Posted on 13 December 2016 @ 3:41pm
Fernando de Noronha
After 13 days at sea, the longest sail ‘til now, everybody was really happy to see land again. We saw the Brazilian flag on the mast and that was exciting, because a lot of people hadn’t been to Brazil before and it is far away for a lot of people. The first of December felt weird because for almost everybody this time of the year is usually cold. Even from the distance, Fernando seemed like it is one of the most beautiful islands ever, and it turned out that it was.
Posted on 9 December 2016 @ 7:22pm
Fernando De Noronha
Our time in Fernando de Noronha began with an early morning and some very bleary-eyed students. We were woken up and as we slowly shuffled our way upstairs we could hear calls from above about an island close by. As we made our way up into the mess, the students up front began to move faster and this time no one was walking towards the bar to get breakfast. Instead we all made our way as fast as we could to the starboard railings to get the first looks at our newly-found island paradise. As we spoke, the anchor was dropped and it appeared that we had found home for a little while. Fernando stood off the starboard beam, standing to full attention and showing off everything it had to offer. Beautiful white sand beaches with clear baby blue water, sprawling trees and jungles and a single, towering, jagged mountain towering above all.
Posted on 30 November 2016 @ 7:09pm
Atlantic Crossing: Ship Life
As many of you know, the Gulden Leeuw has made it safely past the first of three trans-Atlantic crossings for the 2016/17 school year! Class Afloat students were eager to set foot on the most breathtaking island of Brazil: Fernando de Noronha. This passage was incredibly busy, as students continued to work hard in both their academic studies and sail training. Although these last two weeks were an unforgettable adventure for us all, filled with stress and excitement, there is no doubt that time off in Brazil is exactly what students, faculty and maritime crew needed.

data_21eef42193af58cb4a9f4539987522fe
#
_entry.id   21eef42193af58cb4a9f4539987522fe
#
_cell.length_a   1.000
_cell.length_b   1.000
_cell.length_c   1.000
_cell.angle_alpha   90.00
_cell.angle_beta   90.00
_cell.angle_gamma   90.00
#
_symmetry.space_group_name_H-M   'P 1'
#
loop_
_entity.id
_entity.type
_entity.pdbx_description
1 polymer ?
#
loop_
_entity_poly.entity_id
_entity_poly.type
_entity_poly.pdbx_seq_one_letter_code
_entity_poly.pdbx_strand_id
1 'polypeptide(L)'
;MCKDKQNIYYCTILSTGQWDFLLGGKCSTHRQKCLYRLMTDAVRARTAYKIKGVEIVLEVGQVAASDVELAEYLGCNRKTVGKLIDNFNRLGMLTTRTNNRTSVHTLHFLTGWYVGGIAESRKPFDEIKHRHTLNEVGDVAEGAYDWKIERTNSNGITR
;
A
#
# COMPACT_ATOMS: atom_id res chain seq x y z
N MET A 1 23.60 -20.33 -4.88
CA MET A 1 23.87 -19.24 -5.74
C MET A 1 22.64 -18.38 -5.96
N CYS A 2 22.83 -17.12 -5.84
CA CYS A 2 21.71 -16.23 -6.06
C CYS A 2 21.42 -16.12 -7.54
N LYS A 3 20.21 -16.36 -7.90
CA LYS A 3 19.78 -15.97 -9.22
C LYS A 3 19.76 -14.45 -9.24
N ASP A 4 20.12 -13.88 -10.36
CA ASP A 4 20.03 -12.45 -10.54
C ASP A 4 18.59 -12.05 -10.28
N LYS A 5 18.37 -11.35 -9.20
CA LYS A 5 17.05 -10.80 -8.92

Posted on 17 November 2016 @ 2:45pm
Ship Life: Tenerife to Dakar
The departure from Tenerife left many with heavy hearts and many more with tear stained t-shirts. It was quite a sight to see all of our parents, Megan (Class Afloat’s head of school) included, standing on the quayside wishing us goodbye and a fair voyage. We were, however, quickly torn from this sentimental lull and thrown back into everyone’s favorite part of sailing, pulling on “ropeys”. That being said, it was good to be back at sea. The port began to fade behind us and the winds blew strong at our backs, stealing us away from that beautiful island paradise. As sad as it was to leave the parent port behind, the adventure was still ahead of us and plenty more was to be seen, done, tasted, and explored.
Posted on 17 November 2016 @ 2:24pm
Tenerife: Full-Day Port Leave!
We woke up excited for a full day of exploring the island and everyone made sure to finish provisioning and cleaning stations as fast as possible. As soon as we were finished some people got picked up by their parents and others went in groups of four together. I made sure my parents got to the boat early so I could spend as much time with them as possible.
Posted on 7 November 2016 @ 7:02pm
Our arrival on the beautiful island of Tenerife was one of the most unique arrivals we’ve experienced so far on our voyage. November 3rd, after a short three days at sea, we sailed into Santa Cruz de Tenerife, our first parent port of the year. What a contrast this island is to the dry weather of Agadir and the barren but beautiful Sahara desert! On deck, as we prepared to drop the sails for our grand arrival, we were able to contemplate the colourful houses resting on the side of towering mountains and the luscious green palm trees that decorate the landscape. After hearing the day before from our pre-port presentation about what this Spanish paradise has to offer, many of the students were ready to head to the beach from the moment they set eyes on the island. Although this view was an exciting one, what really made all of us jump for joy was the sight of the parents standing on the dock, blowing kisses from afar and greeting us with exaggerated waves.